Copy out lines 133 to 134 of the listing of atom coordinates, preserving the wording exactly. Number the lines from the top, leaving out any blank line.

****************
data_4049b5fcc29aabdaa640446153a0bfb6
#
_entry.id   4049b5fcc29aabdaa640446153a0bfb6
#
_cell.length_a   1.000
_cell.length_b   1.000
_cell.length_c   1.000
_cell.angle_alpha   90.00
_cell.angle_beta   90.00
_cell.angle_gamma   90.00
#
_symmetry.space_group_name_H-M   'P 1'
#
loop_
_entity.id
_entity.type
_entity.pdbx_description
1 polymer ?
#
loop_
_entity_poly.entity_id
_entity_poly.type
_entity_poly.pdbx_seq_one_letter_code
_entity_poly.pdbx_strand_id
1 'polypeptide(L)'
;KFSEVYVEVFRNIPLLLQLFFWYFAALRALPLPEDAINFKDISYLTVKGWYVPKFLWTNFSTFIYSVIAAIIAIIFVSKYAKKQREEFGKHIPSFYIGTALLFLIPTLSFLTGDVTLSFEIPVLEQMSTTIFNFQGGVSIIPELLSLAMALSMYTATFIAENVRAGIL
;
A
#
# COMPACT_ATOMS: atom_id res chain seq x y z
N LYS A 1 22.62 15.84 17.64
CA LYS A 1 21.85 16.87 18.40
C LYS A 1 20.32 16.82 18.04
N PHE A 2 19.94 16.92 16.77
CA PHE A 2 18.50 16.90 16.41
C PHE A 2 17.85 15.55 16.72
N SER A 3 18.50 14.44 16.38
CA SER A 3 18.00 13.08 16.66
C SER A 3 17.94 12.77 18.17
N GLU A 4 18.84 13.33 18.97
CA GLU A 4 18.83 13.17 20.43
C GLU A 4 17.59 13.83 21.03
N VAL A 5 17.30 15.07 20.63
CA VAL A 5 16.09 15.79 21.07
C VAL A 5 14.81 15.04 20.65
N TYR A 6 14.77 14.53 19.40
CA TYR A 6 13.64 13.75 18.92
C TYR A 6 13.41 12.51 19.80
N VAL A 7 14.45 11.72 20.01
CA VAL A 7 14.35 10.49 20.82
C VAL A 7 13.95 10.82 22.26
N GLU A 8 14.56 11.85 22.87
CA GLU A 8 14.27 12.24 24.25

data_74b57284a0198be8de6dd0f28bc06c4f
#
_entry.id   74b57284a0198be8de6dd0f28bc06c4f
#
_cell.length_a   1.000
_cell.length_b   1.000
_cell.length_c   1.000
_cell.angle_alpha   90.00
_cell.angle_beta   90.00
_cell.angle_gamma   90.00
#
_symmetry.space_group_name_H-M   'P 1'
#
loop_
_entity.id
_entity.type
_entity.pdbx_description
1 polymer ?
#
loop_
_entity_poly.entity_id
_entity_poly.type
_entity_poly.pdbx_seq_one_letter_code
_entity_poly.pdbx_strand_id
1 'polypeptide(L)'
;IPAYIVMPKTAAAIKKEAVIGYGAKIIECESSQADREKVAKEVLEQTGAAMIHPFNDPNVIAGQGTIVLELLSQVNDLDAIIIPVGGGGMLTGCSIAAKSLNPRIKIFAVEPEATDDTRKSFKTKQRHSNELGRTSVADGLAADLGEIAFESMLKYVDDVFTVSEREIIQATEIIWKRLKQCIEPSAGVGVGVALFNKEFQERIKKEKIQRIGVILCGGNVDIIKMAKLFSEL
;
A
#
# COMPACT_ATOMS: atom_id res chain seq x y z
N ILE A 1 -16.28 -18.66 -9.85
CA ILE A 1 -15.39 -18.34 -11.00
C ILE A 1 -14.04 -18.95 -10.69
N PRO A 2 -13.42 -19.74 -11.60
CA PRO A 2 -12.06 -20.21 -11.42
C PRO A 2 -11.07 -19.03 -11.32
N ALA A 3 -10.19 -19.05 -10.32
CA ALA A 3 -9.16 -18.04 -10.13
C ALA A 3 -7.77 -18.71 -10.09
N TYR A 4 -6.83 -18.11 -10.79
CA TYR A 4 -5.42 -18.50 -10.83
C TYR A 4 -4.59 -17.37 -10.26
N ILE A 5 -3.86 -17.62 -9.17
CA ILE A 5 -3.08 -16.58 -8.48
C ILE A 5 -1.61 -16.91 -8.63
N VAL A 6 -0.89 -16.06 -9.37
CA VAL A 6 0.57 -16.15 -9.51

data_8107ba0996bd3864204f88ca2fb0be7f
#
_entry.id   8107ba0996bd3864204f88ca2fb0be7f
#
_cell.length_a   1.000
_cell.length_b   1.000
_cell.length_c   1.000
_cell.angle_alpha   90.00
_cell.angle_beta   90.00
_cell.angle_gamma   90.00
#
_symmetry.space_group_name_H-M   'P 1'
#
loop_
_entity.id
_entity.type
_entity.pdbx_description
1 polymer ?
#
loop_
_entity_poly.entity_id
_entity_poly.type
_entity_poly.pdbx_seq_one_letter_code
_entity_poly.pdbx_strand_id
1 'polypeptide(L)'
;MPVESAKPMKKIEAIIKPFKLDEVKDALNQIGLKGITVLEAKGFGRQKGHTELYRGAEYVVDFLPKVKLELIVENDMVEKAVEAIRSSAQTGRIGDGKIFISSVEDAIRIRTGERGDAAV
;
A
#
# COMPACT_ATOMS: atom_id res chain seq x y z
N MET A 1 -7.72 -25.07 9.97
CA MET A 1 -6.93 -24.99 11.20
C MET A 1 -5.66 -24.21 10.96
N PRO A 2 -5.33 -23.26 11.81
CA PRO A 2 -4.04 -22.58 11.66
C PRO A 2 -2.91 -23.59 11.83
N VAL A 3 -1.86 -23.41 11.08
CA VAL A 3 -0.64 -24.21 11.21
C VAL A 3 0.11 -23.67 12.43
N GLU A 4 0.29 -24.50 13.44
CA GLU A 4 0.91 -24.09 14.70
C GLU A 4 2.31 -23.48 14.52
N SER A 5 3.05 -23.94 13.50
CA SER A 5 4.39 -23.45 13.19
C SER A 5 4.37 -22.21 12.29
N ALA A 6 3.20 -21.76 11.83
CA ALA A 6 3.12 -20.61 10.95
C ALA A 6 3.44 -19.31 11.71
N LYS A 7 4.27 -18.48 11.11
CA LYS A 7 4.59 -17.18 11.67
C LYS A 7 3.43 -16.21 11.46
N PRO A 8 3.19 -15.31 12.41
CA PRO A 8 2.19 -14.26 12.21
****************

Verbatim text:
C MET A 1 -5.66 -24.21 10.96
N PRO A 2 -5.33 -23.26 11.81